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Excessive Panting in Dogs

Excessive Panting in Dogs

If your dog seems to be breathing much faster than usual it can be quite concerning. Today, our St. Louis vets talk about excessive panting in dogs, why they do it and it it may be a concern.

What happens when dogs are panting?

The only way to know if your dog is breathing fast is to know what their normal rate of breathing is. An average healthy pet should take between 15 to 35 breaths per minute when resting. If your dog has been playing or exercising, this rate could be much quicker.

Anything above 40 breaths per minute while your dog is at rest, is considered abnormal and worth investigating.

It is important to keep in mind that panting does not always mean that something is wrong. Panting uses saliva and moisture to help your pup regulate their body temperature.

So which property of water allows dogs to cool themselves by panting? It's evaporation! Panting helps with cooling them down by allowing water and heat to evaporate from the tongue, the mouth, and the upper respiratory tract.

Unlike people, your pup doesn't sweat to cool down, instead, they need to breathe fast to allow air to circulate efficiently through the body. Rapid breathing allows a dog’s body to get back to a normal temperature.

Signs of Excessive Panting in Dogs

Heavy panting in dogs can be identified by monitoring their respiratory rate while they are sleeping or resting.  It can be a good idea to do this when you are not concerned, to have a clear understanding of your pet's normal respiratory rate. Anything under 30 breaths per minute is considered normal, anything above 35 is a cause for concern.

Why Your Dog May be Breathing Fast

If your dog has rapid breathing they may be experiencing a serious underlying condition that requires medical attention.

Dog breeds with 'squished faces' or shortened snouts such as  Boston terriers, boxers, and pugs are more prone to breathing issues and require constant monitoring to ensure no breathing issues occur.

Excessive panting in older dogs may be caused by a number of health concerns including laryngeal paralysis, pyothorax, lung tumors, bronchitis and pneumonia.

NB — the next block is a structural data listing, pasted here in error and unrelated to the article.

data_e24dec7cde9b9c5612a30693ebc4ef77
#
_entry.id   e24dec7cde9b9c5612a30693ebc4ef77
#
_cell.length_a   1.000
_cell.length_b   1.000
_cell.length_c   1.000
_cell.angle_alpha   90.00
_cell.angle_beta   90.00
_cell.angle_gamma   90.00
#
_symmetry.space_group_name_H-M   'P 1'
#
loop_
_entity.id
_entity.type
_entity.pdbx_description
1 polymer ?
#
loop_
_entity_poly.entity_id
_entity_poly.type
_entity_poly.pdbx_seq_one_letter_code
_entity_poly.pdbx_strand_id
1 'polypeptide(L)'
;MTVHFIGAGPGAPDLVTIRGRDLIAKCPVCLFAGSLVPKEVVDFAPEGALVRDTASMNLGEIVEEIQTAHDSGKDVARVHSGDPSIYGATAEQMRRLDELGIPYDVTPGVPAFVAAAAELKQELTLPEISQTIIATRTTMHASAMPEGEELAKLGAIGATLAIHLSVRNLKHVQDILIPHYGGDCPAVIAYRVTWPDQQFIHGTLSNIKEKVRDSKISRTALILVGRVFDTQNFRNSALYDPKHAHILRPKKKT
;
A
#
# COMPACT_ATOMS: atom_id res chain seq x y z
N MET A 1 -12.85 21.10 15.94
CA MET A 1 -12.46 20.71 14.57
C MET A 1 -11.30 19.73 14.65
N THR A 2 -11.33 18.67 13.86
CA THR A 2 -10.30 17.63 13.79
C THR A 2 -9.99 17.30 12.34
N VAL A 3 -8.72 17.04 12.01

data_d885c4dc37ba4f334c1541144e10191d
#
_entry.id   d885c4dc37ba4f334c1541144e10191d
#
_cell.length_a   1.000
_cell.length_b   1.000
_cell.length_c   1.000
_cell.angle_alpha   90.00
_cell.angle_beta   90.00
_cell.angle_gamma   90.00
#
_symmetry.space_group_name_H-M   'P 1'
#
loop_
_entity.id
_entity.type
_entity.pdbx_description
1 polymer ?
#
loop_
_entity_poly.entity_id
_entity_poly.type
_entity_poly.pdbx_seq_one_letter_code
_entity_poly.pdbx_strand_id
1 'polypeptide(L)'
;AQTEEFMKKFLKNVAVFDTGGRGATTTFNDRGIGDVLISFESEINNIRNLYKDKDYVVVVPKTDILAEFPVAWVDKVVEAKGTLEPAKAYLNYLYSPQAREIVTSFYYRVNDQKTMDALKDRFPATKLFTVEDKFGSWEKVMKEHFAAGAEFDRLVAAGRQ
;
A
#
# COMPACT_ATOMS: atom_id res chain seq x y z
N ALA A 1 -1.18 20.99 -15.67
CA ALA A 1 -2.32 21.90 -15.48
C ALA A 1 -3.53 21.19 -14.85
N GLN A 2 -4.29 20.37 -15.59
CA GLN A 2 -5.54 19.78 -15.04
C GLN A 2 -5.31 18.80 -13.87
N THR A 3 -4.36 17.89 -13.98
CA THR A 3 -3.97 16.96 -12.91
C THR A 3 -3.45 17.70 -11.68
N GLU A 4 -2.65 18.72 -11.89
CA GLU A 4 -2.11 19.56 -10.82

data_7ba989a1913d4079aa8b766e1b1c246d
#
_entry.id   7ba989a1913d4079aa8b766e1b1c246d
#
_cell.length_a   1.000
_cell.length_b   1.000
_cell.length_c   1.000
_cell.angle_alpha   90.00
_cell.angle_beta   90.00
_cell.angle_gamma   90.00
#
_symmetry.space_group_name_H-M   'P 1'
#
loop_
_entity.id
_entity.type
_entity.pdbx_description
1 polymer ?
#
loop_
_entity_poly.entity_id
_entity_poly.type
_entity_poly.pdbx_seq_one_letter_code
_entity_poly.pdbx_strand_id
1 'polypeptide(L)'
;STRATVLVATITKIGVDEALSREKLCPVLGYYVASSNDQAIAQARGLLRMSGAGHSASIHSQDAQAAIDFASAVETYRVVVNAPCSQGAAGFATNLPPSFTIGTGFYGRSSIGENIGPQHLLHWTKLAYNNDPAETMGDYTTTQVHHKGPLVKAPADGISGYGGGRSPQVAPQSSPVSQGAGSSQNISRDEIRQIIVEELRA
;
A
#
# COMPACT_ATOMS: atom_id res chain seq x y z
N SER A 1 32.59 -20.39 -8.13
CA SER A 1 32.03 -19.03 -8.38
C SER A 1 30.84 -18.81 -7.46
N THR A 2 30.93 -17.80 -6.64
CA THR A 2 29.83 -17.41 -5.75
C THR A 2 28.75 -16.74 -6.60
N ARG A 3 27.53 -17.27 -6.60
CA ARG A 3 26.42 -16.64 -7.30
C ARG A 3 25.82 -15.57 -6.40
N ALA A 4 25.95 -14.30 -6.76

Some of the typical causes of heavy panting in dogs include:

  • Asthma
  • Breed Characteristics
  • Kennel Cough
  • Laryngeal Paralysis
  • Windpipe Issues
  • Bacterial Respiratory Infection
  • Fungal Respiratory Infection
  • Pressure on the Windpipe
  • Stiffening of Airways
  • Smoke Inhalation
  • Collapsing Windpipe
  • Lung Diseases such as cancer
  • Parasites
  • Pneumonia
  • Compressed Lungs
  • Hernia
  • Heat Stroke
  • Anemia
  • Nausea
  • Pain
  • Medication
  • Exercise

When is Heavy Breathing in Dogs a Concern?

If you notice rapid panting in dogs when they are sleeping, it could be experiencing respiratory distress. Contact your vet if you notice any of the following signs:

  • Engaging stomach muscles to help with breathing
  • Reluctance to drink, eat or move
  • Pale, blue-tinged, or brick-red gums
  • Uncharacteristic drooling
  • Open-mouthed breathing
  • Heavy, fast breathing that’s louder or different sounding than normal panting

Diagnosing Rapid Breathing in Dogs

Your pup's vet will perform a full physical examination to determine whether the problem is located in the heart, circulatory system, lungs, airway, neck, head, or another area. There may be an issue with your dog's health which is leading to a symptom of excessive panting.

Your vet needs to know about any previous medical issues that your pet has experienced and may recommend diagnostic tests such as X-rays to check the heart, lungs, and abdomen for issues such as broken ribs or lung tumors. 

Your vet may also consider possible psychological reasons behind your dog's excessive panting such as anxiety.

Treatment Options For Excessive Panting in Dogs

When it comes to treating rapid breathing in dogs, your vet will need to consider the possible underlying cause and treat it appropriately. Your vet may prescribe pain relief, intravenous fluids with calcium, or other medications.

If your pet's rapid breathing is caused by stress or anxiety, special training with a certified dog behaviorist may be required.

Regardless of the cause of your pet's breathing difficulties, rest and oxygen therapy will likely be needed.

While most dogs will be well enough to be treated at home, in some serious cases hospitalization may be required to monitor the dog's breathing, and to treat the underlying cause. 

Note: The advice provided in this post is intended for informational purposes and does not constitute medical advice regarding pets. For an accurate diagnosis of your pet's condition, please make an appointment with your vet.

If your dog seems to be breathing much faster than usual, contact our St. Louis vets right away to book an examination for your dog.

Compassionate Emergency Care for Pets

Animal Emergency Clinic is an after-hours emergency animal hospital providing urgent care to cats and dogs from St. Louis and surrounding areas. Contact us right away if you are experiencing a veterinary emergency.

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